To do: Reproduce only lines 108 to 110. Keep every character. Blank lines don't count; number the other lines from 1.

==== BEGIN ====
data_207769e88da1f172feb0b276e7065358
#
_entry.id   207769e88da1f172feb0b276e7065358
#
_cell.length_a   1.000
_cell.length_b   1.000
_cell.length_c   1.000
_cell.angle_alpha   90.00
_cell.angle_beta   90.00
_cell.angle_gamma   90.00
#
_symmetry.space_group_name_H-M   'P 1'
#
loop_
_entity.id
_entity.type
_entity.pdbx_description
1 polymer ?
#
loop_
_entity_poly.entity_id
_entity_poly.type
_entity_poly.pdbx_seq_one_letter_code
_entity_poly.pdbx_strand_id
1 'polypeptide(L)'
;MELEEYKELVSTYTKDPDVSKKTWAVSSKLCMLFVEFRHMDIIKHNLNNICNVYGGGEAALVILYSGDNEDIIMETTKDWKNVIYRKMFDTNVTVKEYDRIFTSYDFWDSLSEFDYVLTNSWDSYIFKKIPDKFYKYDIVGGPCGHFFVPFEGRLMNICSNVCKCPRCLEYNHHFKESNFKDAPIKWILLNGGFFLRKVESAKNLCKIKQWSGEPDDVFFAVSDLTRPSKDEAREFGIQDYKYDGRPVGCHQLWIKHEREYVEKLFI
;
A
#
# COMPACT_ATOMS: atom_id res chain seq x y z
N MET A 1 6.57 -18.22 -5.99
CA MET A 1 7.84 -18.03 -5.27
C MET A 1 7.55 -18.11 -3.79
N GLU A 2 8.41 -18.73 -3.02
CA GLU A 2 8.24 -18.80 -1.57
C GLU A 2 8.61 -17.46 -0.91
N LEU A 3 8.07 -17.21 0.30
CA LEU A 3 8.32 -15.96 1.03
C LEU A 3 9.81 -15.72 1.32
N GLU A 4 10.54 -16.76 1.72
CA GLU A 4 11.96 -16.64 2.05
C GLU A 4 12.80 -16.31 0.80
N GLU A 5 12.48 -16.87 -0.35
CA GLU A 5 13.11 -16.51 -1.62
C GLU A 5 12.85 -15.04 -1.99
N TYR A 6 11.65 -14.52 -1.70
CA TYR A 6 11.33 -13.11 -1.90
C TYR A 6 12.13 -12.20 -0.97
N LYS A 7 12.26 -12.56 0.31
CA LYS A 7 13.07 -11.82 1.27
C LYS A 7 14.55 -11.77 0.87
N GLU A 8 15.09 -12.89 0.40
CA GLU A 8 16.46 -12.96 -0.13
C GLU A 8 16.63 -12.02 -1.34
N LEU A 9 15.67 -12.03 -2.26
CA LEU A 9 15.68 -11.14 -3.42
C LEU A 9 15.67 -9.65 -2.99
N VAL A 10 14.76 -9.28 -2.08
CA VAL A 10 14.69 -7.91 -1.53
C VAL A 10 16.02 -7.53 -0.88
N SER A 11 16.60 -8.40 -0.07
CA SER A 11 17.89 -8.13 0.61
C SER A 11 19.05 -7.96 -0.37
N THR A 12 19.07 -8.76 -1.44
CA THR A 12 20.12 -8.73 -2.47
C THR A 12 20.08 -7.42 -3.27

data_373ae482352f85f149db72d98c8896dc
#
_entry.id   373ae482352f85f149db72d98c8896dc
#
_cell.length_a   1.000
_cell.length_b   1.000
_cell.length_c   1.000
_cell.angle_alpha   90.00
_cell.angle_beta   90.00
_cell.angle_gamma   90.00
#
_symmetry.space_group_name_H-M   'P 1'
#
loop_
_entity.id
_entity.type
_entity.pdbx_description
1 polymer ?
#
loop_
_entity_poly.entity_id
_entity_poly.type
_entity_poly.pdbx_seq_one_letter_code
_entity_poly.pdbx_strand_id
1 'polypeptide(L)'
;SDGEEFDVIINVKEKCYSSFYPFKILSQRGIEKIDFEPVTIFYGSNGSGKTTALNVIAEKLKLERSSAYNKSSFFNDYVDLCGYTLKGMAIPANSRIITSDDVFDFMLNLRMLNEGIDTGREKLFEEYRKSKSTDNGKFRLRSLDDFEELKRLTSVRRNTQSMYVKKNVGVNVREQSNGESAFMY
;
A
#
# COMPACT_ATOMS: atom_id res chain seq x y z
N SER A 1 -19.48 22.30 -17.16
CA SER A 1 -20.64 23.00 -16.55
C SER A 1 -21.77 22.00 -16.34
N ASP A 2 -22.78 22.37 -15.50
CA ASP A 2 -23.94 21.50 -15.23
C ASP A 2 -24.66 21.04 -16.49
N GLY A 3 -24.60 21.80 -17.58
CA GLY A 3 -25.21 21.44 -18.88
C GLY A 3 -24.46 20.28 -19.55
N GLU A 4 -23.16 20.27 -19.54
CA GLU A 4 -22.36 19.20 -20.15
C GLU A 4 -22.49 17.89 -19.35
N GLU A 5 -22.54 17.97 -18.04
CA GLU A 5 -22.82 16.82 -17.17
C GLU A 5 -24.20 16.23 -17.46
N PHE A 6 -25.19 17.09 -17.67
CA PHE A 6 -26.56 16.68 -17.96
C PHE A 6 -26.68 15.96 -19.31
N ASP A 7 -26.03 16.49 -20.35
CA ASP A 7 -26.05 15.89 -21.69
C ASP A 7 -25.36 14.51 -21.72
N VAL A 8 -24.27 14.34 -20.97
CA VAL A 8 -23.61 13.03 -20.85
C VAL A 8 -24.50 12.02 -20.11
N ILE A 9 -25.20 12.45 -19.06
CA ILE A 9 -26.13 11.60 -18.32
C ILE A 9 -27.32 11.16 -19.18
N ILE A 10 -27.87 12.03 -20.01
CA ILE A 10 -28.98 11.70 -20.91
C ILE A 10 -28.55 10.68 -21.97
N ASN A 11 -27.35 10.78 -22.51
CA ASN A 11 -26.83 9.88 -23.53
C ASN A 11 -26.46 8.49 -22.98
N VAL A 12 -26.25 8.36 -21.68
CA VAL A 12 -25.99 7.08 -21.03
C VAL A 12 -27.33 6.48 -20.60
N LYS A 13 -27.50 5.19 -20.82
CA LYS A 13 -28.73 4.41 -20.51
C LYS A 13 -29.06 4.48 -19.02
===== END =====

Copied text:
C GLU A 4 -22.49 17.89 -19.35
N GLU A 5 -22.54 17.97 -18.04
CA GLU A 5 -22.82 16.82 -17.17